Find the author online at:


Twitter: @NinaBenneton

Compulsively Mr. Darcy is a modern, romantic comedy update of Jane Austen's Pride and Prejudice. In this re-telling, Mr. Darcy is a control freak with obsessive-compulsive disorder who, during a trip to Vietnam to help the Bingley family adopt a trendy third-world orphan, meets a granola Berkeley girl, the impulsive, infectious disease doctor Elizabeth Bennet.



oloore said...

I am surprised, Nina!:) Pleasantly surprised that apart from writing, quilling and taking care of your family you write calligraphy!
I take great pleasure in reading your spicy and funny online blog posts and in finding more about how Compulsively Mr.Darcy was written. And to tell the truth this title appeals to me more than its predecessor would have.
Please do not enter me into giveaway, because I will receive my copy soon.

Regina Jeffers said...

I think it absolutely fascinating how each of us has come to this point in our lives. Although I love my Appalachian background, I have spent a lifetime trying to lose the "hillbilly" moniker so easily placed on people from the South.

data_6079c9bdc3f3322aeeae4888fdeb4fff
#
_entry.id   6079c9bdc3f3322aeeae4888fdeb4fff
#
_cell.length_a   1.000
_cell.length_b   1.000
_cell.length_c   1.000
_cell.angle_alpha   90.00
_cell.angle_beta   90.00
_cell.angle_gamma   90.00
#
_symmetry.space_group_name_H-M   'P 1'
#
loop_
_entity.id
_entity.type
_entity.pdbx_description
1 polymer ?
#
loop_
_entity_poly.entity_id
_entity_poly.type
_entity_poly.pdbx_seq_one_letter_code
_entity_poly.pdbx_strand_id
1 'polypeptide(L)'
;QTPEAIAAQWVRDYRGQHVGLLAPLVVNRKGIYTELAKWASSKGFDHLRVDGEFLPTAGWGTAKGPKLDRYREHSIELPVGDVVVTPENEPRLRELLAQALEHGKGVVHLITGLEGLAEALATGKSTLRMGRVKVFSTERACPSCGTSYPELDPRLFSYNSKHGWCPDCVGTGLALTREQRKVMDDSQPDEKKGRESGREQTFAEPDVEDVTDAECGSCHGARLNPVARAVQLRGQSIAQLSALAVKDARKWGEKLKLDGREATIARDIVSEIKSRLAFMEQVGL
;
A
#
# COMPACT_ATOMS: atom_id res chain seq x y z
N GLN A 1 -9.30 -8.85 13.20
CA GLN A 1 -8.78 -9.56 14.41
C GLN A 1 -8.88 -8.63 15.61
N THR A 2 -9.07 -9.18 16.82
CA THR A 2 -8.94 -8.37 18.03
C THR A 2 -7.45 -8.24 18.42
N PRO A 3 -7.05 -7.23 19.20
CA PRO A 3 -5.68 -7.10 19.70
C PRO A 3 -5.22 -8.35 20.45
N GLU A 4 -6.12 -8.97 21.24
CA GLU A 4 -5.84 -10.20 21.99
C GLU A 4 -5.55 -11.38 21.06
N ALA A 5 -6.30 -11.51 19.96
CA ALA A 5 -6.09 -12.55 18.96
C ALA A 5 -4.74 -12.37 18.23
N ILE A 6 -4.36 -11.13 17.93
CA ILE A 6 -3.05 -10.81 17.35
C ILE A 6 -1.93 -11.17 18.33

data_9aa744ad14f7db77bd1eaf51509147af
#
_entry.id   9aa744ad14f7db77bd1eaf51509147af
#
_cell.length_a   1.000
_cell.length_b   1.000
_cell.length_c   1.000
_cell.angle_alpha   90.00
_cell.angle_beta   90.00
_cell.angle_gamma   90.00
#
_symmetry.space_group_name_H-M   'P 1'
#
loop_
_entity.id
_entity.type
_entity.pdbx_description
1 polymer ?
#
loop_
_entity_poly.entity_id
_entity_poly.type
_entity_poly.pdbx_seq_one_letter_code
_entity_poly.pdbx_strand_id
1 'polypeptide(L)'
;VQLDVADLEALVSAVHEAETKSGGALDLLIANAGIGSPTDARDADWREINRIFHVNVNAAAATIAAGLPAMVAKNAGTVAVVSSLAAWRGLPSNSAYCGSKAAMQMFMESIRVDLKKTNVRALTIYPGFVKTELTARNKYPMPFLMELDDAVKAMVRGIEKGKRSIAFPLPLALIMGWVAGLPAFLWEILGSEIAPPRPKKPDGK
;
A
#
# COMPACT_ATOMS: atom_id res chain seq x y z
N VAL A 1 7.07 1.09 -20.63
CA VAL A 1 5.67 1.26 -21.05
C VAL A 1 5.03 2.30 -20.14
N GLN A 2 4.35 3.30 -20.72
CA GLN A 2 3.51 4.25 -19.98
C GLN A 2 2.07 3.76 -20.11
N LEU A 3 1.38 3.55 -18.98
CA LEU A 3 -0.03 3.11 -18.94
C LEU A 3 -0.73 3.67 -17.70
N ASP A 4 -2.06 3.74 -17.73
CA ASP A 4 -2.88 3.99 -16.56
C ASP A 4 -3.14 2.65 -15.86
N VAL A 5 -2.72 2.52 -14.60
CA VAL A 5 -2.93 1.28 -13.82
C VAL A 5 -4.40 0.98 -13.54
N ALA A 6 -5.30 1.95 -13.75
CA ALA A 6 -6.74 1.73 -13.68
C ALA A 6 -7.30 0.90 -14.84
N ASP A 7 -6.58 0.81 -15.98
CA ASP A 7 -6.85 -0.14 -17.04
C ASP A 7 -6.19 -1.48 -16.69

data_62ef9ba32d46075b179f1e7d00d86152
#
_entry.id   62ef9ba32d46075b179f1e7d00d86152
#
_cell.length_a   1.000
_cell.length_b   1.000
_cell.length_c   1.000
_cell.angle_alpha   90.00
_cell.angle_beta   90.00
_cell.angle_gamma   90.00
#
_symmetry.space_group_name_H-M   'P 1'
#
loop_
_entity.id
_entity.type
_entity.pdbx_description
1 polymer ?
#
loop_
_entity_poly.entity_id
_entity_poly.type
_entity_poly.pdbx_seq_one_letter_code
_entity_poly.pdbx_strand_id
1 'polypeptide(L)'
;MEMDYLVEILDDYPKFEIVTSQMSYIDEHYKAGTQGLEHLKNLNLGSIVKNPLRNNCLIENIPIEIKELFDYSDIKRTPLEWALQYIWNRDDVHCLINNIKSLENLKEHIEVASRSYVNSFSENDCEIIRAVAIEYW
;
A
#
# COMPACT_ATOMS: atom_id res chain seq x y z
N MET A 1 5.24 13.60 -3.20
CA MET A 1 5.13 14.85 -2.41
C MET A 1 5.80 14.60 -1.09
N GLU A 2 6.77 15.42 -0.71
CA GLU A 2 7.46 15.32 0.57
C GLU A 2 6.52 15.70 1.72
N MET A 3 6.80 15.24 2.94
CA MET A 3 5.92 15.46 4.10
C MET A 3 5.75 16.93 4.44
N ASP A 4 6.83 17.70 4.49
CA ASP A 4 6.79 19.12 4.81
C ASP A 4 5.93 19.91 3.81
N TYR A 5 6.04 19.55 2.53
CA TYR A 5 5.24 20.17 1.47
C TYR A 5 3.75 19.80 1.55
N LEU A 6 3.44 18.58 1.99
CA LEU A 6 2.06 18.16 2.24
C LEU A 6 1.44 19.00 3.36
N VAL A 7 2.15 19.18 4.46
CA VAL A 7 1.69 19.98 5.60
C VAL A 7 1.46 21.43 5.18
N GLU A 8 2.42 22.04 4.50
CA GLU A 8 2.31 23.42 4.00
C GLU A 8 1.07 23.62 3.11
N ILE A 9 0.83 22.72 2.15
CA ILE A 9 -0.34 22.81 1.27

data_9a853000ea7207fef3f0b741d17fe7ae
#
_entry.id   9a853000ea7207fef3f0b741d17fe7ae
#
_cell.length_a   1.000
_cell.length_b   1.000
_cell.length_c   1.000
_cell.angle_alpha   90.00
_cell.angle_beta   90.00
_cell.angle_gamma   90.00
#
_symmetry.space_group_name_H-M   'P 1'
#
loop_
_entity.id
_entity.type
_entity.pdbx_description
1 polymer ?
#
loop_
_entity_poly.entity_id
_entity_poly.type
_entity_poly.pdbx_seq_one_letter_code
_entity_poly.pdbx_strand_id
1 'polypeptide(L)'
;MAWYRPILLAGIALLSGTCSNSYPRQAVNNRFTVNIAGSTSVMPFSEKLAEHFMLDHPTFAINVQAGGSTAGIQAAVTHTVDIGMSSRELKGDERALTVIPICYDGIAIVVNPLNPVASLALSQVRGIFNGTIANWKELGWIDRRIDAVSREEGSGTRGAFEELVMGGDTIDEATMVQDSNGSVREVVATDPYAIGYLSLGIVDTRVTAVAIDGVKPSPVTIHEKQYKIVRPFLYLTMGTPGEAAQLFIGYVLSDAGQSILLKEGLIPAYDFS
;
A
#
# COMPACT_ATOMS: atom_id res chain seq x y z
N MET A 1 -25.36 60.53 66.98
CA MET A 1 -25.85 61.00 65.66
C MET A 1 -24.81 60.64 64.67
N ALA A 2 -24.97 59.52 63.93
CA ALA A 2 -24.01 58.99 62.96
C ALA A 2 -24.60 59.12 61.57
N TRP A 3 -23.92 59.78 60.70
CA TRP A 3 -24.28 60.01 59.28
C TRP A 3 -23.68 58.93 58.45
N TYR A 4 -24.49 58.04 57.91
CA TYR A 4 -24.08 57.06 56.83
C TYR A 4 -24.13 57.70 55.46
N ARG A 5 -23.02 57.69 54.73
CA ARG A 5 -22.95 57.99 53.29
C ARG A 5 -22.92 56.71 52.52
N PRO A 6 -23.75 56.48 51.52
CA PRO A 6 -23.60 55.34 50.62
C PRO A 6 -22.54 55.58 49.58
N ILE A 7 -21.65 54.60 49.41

You are correct. It is a shame about the Gores. After 40 years, one would think that a marriage was safe from divorce. It makes one wonder if true love is possible.

Mary Simonsen said...

Hi Nina. I continue to follow you around b/c you are hilarious. I can testify that you are not only very polite, but warm, gracious, and generous. All this from meeting you one time at a Dunkin' Donuts.

Pamala Knight said...

The hilarity continues! I always enjoy reading about the other side of the writer's life. And writing calligraphy WITHOUT getting ink on your hands?? Well, that is a skill to be admired and envied.

Thanks for the great interview. Don't enter me into the drawing because I already have a treasured copy of the book.

kaewink said...

I, too, have to say, that I like Compulsively Mr. Darcy as a title better then the first one. But then I don´t know if I´d ever be able to come up with a good title for something I´d write.
And also the change of perspective by getting suggestions from family is probably quite helpful, I would think.

And I think it´s so sad to see so many marriages break.

Thanks for the jet again different insight into your world and process of writing, Nina.
What an interesting interview!

Literary Chanteuse said...

I took a calligraphy course once. Unfortunately I'm not very good at it. Glad to hear you're a calligrapher Nina! What I am good at though is compulsively entering giveaways for this book lol!